Ethics Resources Abound for Texas Lawyers But Attorney’s Prefer to Like, Share and Subscribe to Vinny on Netflix
Lawyers are entrusted to preserve and improve the administration of justice. To me, that means we must carry ourselves with integrity and maintain the highest degree of ethical and professional conduct.
The stakes in an ethical lapse are much larger than simply offending a colleague or opposing counsel—much larger than even rebuke or sanction. Ethical and moral failures carry with them potential loss of respect and reputation not only for the lawyer but also for the profession as a whole.
What’s more, since 2015 all new Texas attorneys have taken a revised oath that includes a pledge to “conduct myself with integrity and civility in dealing and communicating with the court and all parties.”
To this end, the State Bar of Texas has created a number of resources to assist lawyers with ethical dilemmas or concerns. You may be familiar with one or two, but probably not all. I want to take this opportunity to highlight some of these resources.
Former public defender and now magistrate judge Peter Bray reacted to 2 elderly homeowner (Burkes) when attorney Mark Daniel Hopkins of Hopkins Law, PLLC stated in front of the court that the Burkes ‘wanted certain judges shot’. Hopkins would later admit to his lies in court. But not before Bray shouted at John Burke, “are you a criminal?”. Hittner and Bray did not do anything to Hopkins for his premeditated acts. No, quite the opposite, in fact. They covered it up and went on with their prepared plan to dismiss the Burkes case as soon as possible.
The Office of Chief Disciplinary Counsel operates the toll-free Ethics Helpline: (800) 532-3947. Attorneys are encouraged to leave messages that are answered by two staff ethics attorneys between 8 a.m. and 5 p.m. Monday through Friday. In a Herculean effort, those two attorneys responded to more than 6,000 calls for assistance during the 2017-2018 bar year.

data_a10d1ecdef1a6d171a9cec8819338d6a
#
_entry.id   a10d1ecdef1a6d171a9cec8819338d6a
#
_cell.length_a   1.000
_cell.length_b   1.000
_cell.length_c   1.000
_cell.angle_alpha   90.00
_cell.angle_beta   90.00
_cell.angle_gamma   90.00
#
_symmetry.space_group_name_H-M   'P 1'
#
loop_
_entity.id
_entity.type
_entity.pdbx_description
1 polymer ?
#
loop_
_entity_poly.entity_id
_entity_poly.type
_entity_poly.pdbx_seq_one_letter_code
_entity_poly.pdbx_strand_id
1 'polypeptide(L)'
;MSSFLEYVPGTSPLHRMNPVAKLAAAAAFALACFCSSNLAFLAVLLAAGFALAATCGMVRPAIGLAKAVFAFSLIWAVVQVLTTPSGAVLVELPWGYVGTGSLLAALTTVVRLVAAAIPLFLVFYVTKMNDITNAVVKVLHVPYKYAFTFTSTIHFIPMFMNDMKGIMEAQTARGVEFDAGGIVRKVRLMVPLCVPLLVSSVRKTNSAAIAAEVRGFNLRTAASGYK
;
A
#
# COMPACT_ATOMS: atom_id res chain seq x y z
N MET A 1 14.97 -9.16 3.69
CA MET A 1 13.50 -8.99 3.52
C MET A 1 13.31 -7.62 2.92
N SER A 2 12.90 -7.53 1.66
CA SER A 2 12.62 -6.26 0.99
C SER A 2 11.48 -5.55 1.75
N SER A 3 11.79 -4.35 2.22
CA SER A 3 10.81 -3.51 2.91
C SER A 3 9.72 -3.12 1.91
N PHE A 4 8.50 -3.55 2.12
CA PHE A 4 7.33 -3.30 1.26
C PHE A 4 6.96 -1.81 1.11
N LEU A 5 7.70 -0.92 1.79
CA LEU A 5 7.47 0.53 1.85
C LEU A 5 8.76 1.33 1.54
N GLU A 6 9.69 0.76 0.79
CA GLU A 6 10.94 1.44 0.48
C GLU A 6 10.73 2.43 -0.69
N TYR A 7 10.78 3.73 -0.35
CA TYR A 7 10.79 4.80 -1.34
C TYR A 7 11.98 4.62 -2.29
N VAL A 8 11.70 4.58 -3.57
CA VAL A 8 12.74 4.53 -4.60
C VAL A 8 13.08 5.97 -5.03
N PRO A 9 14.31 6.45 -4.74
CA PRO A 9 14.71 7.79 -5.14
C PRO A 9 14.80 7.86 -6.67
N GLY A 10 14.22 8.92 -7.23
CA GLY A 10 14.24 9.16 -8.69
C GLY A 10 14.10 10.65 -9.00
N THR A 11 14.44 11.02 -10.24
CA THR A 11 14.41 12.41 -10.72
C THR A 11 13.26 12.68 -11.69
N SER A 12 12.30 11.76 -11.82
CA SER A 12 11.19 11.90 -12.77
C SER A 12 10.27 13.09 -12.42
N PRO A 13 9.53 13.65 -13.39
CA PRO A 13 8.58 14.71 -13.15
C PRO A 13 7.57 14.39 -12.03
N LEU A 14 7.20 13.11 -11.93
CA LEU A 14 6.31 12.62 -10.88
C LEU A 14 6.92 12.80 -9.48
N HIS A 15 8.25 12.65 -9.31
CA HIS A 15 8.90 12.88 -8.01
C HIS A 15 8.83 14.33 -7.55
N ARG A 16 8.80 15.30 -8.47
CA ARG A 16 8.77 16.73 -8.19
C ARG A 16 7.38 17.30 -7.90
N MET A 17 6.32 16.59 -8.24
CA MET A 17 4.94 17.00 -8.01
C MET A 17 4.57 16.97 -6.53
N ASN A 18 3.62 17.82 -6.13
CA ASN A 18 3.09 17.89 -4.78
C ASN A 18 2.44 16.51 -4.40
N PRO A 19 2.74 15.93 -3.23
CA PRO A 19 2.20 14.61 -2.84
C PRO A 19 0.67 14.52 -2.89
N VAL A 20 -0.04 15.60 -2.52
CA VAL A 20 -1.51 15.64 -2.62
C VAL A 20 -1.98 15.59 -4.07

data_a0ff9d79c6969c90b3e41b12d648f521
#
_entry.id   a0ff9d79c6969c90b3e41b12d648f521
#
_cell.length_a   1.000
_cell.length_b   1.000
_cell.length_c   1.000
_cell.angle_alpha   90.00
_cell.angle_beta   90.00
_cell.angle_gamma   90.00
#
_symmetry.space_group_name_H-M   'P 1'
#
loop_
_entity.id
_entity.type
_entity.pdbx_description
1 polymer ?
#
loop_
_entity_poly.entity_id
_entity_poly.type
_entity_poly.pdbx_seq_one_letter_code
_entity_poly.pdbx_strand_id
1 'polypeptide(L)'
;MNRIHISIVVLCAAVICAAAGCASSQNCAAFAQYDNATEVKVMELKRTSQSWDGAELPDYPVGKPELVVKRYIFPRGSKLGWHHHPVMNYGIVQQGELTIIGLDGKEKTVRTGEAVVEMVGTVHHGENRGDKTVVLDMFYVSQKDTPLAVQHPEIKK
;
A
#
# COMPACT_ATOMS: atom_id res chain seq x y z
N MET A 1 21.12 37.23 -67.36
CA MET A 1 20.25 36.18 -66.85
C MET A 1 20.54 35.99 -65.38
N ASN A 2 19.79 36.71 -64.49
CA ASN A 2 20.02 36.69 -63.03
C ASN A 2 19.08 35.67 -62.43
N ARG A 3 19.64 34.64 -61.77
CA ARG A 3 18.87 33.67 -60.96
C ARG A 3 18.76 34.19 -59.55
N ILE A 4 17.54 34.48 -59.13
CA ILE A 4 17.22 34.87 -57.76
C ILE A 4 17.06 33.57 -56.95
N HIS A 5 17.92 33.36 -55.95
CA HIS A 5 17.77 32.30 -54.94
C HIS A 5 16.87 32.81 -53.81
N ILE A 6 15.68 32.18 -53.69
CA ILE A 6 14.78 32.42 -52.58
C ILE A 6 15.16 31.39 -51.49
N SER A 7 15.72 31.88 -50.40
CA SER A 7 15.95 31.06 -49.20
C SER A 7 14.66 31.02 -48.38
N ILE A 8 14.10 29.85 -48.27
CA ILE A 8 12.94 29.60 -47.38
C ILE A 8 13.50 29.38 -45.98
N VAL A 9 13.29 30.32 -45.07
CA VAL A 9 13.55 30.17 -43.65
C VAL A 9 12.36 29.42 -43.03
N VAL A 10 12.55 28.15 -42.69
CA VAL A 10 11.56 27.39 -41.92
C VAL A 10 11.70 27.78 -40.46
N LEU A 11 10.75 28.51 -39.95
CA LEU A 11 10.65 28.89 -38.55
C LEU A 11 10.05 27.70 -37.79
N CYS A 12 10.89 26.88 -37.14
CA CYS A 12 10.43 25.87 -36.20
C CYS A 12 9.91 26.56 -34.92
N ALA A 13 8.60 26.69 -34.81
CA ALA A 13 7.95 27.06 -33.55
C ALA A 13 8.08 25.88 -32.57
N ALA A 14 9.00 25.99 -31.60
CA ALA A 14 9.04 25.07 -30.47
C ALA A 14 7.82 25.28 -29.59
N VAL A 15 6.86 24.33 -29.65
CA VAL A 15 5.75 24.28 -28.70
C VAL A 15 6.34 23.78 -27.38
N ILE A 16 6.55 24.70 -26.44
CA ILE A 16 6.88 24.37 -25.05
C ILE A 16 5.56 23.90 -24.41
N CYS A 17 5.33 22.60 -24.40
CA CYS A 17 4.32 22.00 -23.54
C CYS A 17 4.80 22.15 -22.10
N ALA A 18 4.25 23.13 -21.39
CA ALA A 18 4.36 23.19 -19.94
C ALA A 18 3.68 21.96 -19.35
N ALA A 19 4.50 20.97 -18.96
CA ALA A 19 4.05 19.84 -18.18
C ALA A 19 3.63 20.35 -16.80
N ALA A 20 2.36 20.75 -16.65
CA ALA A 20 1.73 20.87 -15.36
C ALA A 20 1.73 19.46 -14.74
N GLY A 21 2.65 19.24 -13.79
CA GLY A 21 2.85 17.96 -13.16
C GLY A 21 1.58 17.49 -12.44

While the office is unable to issue written opinions, provide legal advice regarding ethical questions, or address questions concerning pending grievances, the attorneys do provide helpline callers with guidance on the Texas Disciplinary Rules of Professional Conduct, pointing to ethics opinions and pertinent case law that can help callers make informed decisions.
Ethics Question of the Month
In September, the Texas Bar Journal, in partnership with the Texas Center for Legal Ethics, began publishing an informative Ethics Question of the Month for readers to ponder. The feature is designed to educate Texas lawyers about the Disciplinary Rules of Professional Conduct, Texas ethics opinions, and other sources of ethical guidance. See this month’s question on Page 680. The answer is published with the question, and the full reasoning behind each month’s answer can be found on the TCLE website, legalethicstexas.com.
Many ethics resources, including the Disciplinary Rules of Professional Conduct and the Texas Rules of Disciplinary Procedure, can be found online at texasbar.com/ethics. The page also has dozens of resources and links to commissions, committees, and nonprofits that concern themselves with promoting ethics within the practice of law.
Free ethics articles in the TexasBarCLE Online Library
You may know that you can purchase access to more than 25,000 seminar articles through the TexasBarCLE Online Library at texasbarcle.com. You may not know that all State Bar members have free access to more than 2,100 ethics-related articles through the Online Library. Also, the Texas Young Lawyers Association’s Ten Minute Mentor series features videos on ethics and professionalism at tenminutementor.com.
Ethics speaker directory
To assist local bars and help promote ethics education, the State Bar of Texas Professionalism Committee created a directory of ethics professionals who are available to speak at CLE events throughout the state. The directory and other professionalism resources can be found at texasbar.com/professionalism.
Texas Lawyer’s Creed
Finally, the Texas Bar Foundation and the State Bar Professionalism Committee provide free copies of the Texas Lawyer’s Creed in the form of a brochure or a poster suitable for framing. The Texas Supreme Court and Texas Court of Criminal Appeals approved the creed in 1989 in an effort to eliminate abusive tactics within the practice of law and promote respect and confidence in the profession. To receive brochures or a poster, email your address to email@example.com and bar staff will happily fill your request.
I found many of these ethics resources tremendously helpful in my practice as a Galveston County trial lawyer, and I hope you do as well.
Your State Bar is committed to fostering high standards of ethical conduct and providing useful services to our members. If you have ideas for additional resources, please let me know.
Executive Director, State Bar of Texas
Editor-in-Chief, Texas Bar Journal
@ApffelT on Twitter
Have a question for Trey? Email it to firstname.lastname@example.org and he may answer it in a future column.